When Shimmy Cohen and his wife, parents of three healthy, bright, daughters, sat with the doctor, they never imagined what they were about to hear; this time the good news was doubled…

But there was also a footnote: The doctor riffled through the papers with a serious mien, turned them to the right and to the left, hesitated, and then returned to the pages, scrolling down with the computer mouse among unclear concepts in a different language. “I don’t know how to tell you this,” the doctor searched for the words, “but there is a very big chance that one of the babies is not a regular child.”

“What do you mean?”

The doctor fiddled with the pen in his hand. “It’s not a hundred percent, and I could be totally mistaken, but you need to take into account that one of the children might have Down syndrome.”

Try to imagine how parents feel when news like this lands on their heads all at once. Everything they ever knew is about to change, and everything that was understood has become foreign, mysterious, and quite threatening. What could they do? The truth is — nothing, other than to pray that everything would be okay.

After the initial shock, they went to the gedolei harabbanim, who bolstered their hearts with strong faith.

They calmed down, or at least that’s how it looked on the outside. But deep inside, somewhere in the subconscious, a deep feeling took root. The feeling that the doctor was right.

Not a single neighbor missed the roars of joy that were heard in the parents’ house: “Mazel tov! Twin boys!” After three girls, the long-awaited boy had finally come to the Cohen home, and not one boy, but – two!

Friends, neighbors, acquaintances, close family — all wanted to call and wish ‘Mazel tov,’ to share in the simchah — but, for some reason, “the line was not available.” Shimmy wasn’t answering calls, and neither was the new mother. The phone rang stubbornly, waiting for someone to press “Receive” and accept all the good wishes trying to flood the receiver, but nobody answered.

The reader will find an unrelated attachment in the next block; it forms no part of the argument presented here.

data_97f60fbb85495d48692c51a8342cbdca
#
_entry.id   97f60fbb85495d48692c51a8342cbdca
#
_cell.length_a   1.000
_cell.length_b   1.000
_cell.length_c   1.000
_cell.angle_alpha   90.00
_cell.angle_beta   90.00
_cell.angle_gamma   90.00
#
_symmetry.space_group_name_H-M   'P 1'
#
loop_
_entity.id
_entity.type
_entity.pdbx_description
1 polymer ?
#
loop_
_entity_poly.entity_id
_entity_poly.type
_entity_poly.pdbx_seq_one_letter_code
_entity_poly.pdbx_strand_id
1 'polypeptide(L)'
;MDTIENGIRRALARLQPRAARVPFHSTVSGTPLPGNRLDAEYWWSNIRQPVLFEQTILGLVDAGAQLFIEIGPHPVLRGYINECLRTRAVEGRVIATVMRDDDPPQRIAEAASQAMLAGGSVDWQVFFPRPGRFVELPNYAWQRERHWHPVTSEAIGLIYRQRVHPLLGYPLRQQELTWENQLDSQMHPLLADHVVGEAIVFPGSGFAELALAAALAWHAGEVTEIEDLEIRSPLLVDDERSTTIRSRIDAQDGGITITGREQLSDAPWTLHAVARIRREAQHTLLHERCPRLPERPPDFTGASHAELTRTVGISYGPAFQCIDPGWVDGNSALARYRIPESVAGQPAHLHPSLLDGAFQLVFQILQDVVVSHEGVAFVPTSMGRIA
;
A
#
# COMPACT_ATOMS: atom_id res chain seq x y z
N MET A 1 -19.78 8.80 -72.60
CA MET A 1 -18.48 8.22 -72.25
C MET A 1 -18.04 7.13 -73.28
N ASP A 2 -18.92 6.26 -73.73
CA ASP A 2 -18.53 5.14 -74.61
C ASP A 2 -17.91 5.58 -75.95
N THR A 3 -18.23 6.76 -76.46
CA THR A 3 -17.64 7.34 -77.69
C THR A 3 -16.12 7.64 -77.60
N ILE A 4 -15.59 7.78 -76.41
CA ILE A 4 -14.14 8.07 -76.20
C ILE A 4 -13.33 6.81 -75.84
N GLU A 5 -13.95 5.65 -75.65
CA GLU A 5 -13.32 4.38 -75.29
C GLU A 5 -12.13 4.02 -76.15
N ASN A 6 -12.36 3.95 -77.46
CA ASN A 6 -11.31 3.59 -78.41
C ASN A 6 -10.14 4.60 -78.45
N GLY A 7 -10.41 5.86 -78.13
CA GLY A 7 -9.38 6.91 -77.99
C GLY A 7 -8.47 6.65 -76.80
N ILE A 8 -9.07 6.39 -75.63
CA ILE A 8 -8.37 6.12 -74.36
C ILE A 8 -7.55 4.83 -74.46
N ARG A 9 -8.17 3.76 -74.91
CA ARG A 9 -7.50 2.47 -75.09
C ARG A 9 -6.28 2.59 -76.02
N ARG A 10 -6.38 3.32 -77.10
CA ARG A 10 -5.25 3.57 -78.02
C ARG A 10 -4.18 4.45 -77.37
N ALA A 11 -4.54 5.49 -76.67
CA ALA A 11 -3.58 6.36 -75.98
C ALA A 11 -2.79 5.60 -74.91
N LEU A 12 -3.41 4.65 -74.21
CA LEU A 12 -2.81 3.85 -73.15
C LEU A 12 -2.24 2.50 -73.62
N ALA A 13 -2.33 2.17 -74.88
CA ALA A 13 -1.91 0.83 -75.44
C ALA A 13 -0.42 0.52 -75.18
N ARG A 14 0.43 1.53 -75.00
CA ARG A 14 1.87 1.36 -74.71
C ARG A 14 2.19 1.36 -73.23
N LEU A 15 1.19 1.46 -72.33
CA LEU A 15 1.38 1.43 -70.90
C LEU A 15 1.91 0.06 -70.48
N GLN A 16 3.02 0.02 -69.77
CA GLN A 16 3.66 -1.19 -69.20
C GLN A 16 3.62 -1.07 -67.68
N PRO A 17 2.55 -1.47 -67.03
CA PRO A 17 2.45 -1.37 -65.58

Inside the room, there was a storm of emotions. Shimmy and his wife were dazed by the uncertainty, overwhelmed by the question marks and wonderment. Again and again, they asked one another if they’d heard right, if the doctor who had claimed that one of the babies might have Down syndrome was mistaken.

Because there wasn’t one baby with the syndrome.

Both of them had Down syndrome. “The shock was tremendous,” Shimmy goes back to those first moments. “What do we do? What do we tell the family? How will it affect the girls at home? How will we manage? What therapy will they need? And what exactly is Down syndrome?”

Precisely at this point, like a ray of light from above, the Ezer Mizion social workers arrived on the scene and provided a broad response to the questions and doubts. They connected the couple to all the relevant therapists and provided a complete service package for the confused parents who had been thrust into this emotional whirlwind of helplessness. Ezer Mizion’s professionals presented the information sensitively and wisely with a Jewish, correct, professional approach and a promise to hold their hand as long as needed. To be continued